SNAP, the Supplemental Nutrition Assistance Program (formerly known as food stamps), is a federal safety net program providing low-income Americans with the food they need to feed themselves and their families. In most cases, SNAP is a temporary, short term solution for individuals and families to help until they get back on their feet. On average, SNAP participants stay on the program less than a year. The SNAP program is funded through the United States Department of Agriculture and is administered in Arkansas through the Arkansas Department of Human Services.
ISSUES FACING SOCIAL PROGRAMS
The federal budgeting process is in full swing. Find out why block-granting SNAP is a bad idea. Watch this video from the Center for Budget & Policy Priorities.
How SNAP works.
SNAP benefits are delivered monthly to eligible participants through electronic debit (EBT) cards that can be used to purchase groceries. Most grocery stores in Arkansas accept SNAP. The EBT cards are programmed to allow the purchase of food but deny other household purchases such as vitamin supplements, hot or prepared food, non-food grocery items, alcoholic beverages and cigarettes. For most households, SNAP benefits will not cover their total monthly food cost. To ensure their families have enough food on the table, many low income people must depend on their local food pantries to bridge the gap until the next month’s benefit is available.
Eligibility is based on income and assets, ability to work, citizenship and whether there are children or elderly in the home. If you own a home or a car, you may still be eligible for benefits, so go to www.access.arkansas.gov for eligibility details or call your DHS County Office to see if you qualify for SNAP benefits.
How to sign up
If you have access to the internet at home, work or at your local library, you can apply for benefits online at www.access.arkansas.gov. It’s simple to find out if you qualify. If you do, the website makes it easy to sign up and begin getting the nutritious foods you and your family need to stay healthy. If you don’t have internet access or need additional help in applying for SNAP benefits call 1-800-482-8988. TDD: 501682-8820
Mobile Enrollment Unit or SNAP-mobile
The mobile units go to events in communities all across the state to enroll Arkansans who qualify for SNAP benefits. Watch for the SNAP-mobile in your town.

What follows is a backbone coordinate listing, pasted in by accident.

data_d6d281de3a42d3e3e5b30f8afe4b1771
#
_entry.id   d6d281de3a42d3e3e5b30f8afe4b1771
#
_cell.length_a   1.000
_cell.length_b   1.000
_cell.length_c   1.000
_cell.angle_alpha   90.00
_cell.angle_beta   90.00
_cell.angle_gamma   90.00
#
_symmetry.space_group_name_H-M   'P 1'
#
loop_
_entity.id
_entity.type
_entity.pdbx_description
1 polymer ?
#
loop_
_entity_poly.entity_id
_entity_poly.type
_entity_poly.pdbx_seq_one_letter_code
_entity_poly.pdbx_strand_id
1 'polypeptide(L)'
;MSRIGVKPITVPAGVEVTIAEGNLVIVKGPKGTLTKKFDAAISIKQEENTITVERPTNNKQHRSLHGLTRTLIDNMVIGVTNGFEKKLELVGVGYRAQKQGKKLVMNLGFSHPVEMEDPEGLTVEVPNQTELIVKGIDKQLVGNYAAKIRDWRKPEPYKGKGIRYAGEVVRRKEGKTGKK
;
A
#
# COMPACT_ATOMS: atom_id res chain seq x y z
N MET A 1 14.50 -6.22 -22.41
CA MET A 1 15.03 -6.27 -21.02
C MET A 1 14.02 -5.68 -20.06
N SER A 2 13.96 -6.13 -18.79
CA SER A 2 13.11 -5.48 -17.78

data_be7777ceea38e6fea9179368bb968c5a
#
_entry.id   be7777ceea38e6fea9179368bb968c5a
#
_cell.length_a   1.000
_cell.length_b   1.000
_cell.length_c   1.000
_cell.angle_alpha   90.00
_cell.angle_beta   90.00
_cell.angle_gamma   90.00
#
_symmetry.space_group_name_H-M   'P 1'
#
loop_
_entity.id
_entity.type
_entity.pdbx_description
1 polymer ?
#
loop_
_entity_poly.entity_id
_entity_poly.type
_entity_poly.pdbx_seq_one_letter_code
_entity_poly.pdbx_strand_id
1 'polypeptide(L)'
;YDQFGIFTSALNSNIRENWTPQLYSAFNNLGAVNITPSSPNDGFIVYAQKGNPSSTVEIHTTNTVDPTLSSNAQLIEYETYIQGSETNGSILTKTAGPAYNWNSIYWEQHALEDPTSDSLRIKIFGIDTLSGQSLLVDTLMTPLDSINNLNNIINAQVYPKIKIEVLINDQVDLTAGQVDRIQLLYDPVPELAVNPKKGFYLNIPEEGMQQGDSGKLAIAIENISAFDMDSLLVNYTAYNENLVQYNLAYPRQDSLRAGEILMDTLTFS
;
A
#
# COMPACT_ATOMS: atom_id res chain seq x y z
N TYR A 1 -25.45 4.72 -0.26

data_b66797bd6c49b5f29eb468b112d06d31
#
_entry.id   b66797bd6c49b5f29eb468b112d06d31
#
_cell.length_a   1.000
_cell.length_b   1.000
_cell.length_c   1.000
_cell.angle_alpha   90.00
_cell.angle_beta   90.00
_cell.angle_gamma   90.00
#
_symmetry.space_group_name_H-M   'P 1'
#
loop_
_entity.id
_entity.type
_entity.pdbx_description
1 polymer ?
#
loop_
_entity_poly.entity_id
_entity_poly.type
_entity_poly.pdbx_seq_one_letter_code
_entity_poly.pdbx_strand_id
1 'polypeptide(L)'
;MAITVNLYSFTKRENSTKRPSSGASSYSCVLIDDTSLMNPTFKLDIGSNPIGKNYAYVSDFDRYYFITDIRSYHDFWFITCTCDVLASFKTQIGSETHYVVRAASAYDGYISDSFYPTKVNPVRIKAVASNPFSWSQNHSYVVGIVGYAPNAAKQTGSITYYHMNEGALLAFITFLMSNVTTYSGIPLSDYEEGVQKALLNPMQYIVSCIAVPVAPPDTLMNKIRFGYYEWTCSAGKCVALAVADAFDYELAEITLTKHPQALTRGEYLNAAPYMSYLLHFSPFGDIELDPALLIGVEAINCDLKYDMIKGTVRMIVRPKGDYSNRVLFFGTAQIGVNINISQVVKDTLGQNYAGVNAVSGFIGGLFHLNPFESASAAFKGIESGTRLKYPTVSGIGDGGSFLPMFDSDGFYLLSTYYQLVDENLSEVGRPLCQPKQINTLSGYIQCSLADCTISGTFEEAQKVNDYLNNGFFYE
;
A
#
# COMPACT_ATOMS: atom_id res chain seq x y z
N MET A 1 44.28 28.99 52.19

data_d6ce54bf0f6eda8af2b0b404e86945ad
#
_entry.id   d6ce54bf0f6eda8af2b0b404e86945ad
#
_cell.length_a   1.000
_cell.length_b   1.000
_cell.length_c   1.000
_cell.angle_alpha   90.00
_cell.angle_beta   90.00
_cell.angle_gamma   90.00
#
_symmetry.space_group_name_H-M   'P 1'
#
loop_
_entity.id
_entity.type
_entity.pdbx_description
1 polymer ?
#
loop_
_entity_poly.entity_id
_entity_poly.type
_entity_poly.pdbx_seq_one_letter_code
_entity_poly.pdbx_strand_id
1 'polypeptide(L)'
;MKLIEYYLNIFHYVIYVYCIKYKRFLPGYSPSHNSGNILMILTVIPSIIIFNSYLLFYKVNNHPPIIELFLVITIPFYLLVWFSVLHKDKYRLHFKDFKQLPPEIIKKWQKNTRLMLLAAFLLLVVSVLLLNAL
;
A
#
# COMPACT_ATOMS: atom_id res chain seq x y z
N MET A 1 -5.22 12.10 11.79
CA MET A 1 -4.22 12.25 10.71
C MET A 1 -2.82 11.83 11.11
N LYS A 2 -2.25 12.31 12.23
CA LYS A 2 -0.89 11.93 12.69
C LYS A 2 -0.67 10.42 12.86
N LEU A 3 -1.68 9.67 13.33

For more information:
SNAP qualifications and enrollment: www.access.arkansas.gov
Downloadable SNAP forms: http://humanservices.arkansas.gov/dco/Pages/SupportServices.aspx
Volunteer information: Tomiko Townley, Older Adult & SNAP Outreach Director at 501-399-9999 or email@example.com.
SNAP Under Attack in 2018 Farm Bill
The Farm Bill is a comprehensive piece of legislation that authorizes most federal policies governing
food and agriculture programs,including the Supplemental Nutrition Assistance Program (SNAP), formerly
known as Food Stamps. Approximately every five years,Congress reauthorizes the Farm Bill.
Reauthorization offers policy makers an opportunity to review the programs included in the legislation,
consider programmatic changes, and address implementation barriers that may have come up since the
previous reauthorization. With the 2014 Farm Bill set to expire on September 30, 2018, discussions
about the Farm Bill are in full swing. Harmful changes to SNAP have been proposed in the 2018 Farm
Bill in the U.S. House of Representatives—changes that would push large numbers of working families off
of SNAP and impose strict and ill-considered rules that would subject millions of people to
harsh eligibility cutoffs, leading to greater hunger and poverty. We would see worsened health and
learning and reduced economic growth and productivity in communities across Arkansas. People in rural
areas and small towns would be hardest hit.
Read what the Center on Budget and Policy Priorities has to say about the proposed 2018 Farm Bill and why
it will make the lives of low-income Americans harder and less humane.